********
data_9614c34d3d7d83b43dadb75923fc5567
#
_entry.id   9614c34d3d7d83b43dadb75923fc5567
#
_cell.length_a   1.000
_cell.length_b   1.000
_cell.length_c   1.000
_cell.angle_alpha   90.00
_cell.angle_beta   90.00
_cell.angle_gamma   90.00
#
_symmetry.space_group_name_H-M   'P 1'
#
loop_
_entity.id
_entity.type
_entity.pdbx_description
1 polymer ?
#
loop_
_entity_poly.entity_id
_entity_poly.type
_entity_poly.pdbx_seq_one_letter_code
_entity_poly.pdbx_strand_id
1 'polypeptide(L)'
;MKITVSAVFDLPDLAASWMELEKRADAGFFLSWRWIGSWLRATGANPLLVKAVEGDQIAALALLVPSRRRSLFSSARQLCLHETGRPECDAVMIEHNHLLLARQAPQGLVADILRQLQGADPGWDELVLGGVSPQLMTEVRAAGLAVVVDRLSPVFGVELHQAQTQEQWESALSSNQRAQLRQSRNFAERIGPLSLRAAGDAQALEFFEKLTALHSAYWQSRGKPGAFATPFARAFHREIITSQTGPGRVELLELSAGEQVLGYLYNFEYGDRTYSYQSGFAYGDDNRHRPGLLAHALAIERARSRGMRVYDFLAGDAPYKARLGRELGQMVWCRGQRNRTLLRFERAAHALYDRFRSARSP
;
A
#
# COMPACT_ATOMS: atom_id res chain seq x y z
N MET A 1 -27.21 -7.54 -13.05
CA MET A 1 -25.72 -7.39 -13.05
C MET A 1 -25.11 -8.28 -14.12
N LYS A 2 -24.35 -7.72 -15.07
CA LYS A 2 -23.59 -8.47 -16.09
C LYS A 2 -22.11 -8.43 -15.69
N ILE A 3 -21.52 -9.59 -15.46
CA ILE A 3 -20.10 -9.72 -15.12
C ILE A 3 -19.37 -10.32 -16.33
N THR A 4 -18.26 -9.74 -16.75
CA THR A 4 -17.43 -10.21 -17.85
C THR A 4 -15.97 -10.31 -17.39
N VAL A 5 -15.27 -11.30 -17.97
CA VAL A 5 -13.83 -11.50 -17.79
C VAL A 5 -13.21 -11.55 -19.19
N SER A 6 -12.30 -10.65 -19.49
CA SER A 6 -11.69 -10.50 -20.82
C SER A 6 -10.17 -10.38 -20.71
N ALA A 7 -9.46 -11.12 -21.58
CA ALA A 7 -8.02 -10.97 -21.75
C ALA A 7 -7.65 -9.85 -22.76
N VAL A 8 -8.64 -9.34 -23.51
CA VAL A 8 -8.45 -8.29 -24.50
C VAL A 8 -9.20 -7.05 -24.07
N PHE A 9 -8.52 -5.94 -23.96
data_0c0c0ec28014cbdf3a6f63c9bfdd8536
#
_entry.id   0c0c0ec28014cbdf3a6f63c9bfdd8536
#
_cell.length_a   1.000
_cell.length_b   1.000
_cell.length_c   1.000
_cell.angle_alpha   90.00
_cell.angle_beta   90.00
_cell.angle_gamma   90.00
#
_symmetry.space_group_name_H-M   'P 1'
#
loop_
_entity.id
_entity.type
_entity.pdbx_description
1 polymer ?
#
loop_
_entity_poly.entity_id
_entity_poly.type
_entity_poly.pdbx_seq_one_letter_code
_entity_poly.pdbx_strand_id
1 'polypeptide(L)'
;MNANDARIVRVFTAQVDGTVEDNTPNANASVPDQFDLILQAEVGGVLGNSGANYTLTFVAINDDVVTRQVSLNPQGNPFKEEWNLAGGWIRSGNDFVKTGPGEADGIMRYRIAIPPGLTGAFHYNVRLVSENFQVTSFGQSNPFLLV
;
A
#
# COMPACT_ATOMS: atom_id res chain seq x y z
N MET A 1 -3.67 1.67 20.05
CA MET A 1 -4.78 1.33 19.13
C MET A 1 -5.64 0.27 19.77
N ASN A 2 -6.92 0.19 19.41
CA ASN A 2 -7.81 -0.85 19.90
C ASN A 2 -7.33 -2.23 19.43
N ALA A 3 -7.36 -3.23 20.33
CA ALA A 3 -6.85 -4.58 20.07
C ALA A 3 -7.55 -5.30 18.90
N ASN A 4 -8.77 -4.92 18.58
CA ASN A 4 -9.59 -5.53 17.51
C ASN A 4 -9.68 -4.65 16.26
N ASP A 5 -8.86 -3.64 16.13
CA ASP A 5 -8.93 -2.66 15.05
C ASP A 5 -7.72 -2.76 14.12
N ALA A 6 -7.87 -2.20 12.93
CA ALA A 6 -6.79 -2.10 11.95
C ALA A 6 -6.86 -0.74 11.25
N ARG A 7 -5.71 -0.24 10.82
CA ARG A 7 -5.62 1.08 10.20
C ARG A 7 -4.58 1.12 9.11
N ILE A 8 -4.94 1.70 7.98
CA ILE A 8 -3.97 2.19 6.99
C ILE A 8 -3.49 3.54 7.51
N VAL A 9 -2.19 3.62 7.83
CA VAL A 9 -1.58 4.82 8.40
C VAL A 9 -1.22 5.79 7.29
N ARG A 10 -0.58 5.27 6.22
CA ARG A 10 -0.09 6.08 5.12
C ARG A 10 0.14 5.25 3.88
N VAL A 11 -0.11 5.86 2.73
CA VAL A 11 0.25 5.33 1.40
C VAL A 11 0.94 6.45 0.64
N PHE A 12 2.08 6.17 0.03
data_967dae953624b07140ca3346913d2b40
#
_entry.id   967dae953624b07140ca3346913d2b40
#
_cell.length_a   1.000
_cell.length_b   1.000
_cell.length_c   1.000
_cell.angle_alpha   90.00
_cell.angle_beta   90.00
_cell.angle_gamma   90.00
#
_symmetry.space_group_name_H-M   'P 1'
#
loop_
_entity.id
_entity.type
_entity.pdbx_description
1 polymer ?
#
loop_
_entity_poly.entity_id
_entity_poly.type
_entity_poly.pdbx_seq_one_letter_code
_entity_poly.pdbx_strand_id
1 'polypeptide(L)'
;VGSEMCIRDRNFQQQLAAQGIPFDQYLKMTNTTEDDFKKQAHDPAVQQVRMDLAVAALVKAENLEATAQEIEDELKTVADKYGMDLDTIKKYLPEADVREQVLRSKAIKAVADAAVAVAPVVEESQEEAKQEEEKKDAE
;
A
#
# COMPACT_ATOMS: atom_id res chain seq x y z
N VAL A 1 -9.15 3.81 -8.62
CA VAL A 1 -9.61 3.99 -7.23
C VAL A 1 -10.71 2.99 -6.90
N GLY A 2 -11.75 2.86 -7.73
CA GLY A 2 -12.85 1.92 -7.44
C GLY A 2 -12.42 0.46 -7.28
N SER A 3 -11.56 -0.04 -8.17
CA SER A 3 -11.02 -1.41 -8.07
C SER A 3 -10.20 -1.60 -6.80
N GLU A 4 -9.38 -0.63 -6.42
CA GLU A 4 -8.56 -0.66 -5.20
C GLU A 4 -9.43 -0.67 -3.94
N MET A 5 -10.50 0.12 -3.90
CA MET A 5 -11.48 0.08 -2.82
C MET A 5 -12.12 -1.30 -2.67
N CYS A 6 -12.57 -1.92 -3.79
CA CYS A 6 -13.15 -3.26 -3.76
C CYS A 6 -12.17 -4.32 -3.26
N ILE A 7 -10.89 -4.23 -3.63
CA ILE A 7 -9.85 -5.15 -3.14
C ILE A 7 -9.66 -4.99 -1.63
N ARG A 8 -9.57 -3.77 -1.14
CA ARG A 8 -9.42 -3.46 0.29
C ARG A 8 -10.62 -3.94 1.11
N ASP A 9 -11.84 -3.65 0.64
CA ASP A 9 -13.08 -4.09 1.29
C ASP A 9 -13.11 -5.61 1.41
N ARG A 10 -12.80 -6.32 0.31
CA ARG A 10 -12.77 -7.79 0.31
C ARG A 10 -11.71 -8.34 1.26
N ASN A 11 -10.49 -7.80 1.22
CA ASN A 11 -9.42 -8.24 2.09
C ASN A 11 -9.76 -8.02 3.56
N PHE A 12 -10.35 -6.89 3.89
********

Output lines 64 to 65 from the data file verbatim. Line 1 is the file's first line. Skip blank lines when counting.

_cell.angle_beta   90.00
_cell.angle_gamma   90.00